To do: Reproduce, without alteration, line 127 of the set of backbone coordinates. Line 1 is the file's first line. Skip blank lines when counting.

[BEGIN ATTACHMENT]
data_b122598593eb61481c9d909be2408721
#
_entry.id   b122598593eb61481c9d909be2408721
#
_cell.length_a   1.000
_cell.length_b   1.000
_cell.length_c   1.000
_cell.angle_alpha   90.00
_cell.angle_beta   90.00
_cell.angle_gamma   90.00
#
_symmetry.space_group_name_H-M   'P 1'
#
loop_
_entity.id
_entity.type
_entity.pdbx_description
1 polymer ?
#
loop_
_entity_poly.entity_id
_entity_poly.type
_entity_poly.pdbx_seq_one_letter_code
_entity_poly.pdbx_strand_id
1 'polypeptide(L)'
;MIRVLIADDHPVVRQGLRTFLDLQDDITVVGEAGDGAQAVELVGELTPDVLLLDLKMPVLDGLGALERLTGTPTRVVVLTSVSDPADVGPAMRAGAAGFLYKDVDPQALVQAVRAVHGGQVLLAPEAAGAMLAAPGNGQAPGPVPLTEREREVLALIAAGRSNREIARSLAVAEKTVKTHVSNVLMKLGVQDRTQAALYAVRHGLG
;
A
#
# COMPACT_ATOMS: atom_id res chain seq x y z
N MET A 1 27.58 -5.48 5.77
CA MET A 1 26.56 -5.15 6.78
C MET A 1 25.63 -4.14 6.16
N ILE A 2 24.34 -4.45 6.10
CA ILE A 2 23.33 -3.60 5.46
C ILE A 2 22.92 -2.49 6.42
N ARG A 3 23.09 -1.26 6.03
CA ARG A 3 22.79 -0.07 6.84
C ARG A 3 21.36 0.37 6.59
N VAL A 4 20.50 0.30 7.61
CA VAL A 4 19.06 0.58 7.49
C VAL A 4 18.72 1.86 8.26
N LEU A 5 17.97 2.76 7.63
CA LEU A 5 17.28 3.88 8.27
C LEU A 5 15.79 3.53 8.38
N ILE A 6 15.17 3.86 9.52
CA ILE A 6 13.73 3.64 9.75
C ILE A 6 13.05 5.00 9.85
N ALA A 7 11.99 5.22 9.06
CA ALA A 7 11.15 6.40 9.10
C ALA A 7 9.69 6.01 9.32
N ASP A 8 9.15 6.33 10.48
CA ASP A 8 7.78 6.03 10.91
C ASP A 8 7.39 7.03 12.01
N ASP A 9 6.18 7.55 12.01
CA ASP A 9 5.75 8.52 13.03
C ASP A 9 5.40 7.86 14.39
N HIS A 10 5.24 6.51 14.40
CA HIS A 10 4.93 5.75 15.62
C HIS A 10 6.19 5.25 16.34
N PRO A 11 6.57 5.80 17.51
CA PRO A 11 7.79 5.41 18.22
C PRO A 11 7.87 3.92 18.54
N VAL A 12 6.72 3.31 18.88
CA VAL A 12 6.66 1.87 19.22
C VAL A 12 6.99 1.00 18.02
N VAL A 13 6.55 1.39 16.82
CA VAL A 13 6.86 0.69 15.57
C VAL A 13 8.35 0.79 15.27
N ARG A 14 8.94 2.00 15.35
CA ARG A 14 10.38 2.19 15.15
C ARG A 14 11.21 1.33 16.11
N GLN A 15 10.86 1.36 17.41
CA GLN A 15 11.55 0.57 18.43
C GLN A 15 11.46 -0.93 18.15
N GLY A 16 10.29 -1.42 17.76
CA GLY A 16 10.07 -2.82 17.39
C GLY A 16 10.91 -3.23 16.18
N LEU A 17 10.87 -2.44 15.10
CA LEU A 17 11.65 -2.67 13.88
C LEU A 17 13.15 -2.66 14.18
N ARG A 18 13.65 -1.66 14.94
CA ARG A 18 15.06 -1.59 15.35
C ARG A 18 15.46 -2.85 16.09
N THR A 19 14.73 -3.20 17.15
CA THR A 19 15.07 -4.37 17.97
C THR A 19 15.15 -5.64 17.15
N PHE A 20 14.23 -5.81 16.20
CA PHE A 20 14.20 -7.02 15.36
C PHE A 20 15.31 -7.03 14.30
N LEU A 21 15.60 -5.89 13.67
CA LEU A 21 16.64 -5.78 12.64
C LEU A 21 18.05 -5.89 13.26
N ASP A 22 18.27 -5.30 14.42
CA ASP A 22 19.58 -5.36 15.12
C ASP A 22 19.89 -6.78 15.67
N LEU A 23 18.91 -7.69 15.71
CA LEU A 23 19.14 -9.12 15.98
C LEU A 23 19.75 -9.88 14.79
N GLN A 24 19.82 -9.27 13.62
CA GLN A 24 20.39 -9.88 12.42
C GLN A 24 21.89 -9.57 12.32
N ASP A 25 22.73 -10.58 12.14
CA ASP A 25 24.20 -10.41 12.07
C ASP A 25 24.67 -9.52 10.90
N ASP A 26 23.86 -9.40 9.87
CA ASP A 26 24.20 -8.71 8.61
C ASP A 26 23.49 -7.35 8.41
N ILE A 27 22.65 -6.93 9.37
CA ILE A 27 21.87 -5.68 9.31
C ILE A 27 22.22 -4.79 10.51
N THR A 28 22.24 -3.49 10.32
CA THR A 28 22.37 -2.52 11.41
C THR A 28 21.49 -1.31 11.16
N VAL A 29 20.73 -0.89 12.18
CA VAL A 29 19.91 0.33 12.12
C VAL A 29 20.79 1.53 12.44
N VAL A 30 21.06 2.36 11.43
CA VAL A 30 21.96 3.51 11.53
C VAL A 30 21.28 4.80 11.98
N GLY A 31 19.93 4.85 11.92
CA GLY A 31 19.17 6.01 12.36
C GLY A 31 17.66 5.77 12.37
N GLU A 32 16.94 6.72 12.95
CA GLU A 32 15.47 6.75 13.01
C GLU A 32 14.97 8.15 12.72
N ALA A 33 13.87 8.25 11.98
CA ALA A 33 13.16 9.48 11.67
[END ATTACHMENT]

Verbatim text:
N ALA A 33 13.87 8.25 11.98